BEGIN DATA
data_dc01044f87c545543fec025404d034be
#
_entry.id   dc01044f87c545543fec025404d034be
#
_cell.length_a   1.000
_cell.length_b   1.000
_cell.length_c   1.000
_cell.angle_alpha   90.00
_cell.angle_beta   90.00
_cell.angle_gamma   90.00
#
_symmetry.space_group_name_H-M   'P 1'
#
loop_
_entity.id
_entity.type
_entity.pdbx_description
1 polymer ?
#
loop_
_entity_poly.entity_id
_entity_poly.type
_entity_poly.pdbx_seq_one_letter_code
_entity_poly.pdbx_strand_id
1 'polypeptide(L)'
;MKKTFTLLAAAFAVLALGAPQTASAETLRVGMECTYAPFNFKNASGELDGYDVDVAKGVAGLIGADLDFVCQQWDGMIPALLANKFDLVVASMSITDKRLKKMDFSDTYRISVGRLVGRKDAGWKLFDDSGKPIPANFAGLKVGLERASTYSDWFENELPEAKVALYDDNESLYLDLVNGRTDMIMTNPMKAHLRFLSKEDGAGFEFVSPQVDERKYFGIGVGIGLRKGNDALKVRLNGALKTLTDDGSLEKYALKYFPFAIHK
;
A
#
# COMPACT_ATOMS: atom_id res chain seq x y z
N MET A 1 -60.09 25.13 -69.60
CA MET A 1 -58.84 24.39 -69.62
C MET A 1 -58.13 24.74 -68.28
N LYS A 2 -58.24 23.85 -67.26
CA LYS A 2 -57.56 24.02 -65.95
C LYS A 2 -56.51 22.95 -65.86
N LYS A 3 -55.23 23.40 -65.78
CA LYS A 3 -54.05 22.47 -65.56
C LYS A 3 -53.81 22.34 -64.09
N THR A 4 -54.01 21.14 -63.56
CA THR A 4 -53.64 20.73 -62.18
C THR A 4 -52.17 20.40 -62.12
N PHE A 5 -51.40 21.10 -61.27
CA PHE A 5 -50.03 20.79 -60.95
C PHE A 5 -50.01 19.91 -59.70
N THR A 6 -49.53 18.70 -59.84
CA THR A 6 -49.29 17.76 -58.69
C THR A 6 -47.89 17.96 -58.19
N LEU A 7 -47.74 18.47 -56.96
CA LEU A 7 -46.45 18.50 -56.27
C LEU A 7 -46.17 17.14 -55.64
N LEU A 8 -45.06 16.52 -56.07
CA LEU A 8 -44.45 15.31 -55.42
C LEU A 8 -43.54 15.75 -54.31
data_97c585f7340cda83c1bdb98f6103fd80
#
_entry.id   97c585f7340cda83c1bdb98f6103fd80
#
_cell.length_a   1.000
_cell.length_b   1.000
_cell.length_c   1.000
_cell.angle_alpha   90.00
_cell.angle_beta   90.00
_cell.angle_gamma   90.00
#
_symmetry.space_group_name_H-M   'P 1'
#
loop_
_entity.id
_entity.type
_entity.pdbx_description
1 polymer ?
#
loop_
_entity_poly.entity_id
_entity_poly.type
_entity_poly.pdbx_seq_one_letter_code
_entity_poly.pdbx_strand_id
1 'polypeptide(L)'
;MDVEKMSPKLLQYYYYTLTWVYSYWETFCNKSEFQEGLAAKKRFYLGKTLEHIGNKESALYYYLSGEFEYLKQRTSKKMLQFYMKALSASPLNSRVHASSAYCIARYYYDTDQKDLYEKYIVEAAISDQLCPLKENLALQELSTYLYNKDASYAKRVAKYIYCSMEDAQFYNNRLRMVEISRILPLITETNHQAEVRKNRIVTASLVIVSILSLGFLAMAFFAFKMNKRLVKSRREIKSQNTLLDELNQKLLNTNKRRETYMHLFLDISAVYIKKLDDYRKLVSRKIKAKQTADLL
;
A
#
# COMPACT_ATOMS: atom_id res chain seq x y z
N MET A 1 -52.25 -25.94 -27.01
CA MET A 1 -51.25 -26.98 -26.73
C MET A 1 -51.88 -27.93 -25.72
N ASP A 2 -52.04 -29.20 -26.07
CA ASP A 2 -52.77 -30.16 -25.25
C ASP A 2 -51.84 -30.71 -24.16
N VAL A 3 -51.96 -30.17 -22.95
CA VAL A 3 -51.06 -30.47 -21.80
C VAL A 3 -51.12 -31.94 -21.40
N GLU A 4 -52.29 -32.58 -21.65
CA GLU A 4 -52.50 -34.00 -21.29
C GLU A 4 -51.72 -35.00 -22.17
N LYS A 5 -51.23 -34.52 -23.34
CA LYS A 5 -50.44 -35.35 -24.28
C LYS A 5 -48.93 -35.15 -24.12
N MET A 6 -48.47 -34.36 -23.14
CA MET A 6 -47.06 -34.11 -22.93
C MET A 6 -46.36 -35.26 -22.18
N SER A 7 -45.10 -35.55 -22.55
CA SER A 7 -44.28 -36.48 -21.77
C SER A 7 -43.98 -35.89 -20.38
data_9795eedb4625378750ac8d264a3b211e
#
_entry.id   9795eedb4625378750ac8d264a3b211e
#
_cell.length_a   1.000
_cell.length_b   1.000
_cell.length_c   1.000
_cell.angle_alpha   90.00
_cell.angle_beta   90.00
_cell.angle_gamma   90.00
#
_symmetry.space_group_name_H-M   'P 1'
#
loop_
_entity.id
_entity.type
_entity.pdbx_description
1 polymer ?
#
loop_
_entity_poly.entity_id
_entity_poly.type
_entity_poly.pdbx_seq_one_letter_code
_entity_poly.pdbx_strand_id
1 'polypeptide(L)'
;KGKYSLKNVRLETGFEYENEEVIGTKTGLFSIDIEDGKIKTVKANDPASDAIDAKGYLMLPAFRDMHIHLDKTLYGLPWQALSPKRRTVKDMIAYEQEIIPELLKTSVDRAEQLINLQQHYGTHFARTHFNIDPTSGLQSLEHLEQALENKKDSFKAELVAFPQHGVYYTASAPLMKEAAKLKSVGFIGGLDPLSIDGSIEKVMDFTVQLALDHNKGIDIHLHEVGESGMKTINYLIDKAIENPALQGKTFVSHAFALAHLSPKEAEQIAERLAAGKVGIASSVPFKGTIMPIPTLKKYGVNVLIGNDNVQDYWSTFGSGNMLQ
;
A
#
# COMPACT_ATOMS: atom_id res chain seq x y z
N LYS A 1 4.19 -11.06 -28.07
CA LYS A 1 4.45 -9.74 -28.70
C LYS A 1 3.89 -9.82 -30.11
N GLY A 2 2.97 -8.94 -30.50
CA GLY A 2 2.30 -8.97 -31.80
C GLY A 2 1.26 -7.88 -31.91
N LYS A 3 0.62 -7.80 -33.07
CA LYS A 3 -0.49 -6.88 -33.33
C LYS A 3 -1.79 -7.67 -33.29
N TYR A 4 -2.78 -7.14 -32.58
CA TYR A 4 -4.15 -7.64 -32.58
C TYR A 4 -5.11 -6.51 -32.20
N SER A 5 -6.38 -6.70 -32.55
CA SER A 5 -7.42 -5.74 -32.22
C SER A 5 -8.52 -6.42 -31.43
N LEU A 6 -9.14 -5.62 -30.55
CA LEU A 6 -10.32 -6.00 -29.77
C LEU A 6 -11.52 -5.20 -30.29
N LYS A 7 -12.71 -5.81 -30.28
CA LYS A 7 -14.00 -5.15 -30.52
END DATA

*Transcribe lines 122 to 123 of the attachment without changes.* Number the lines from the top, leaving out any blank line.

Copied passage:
_entity.pdbx_description
1 polymer ?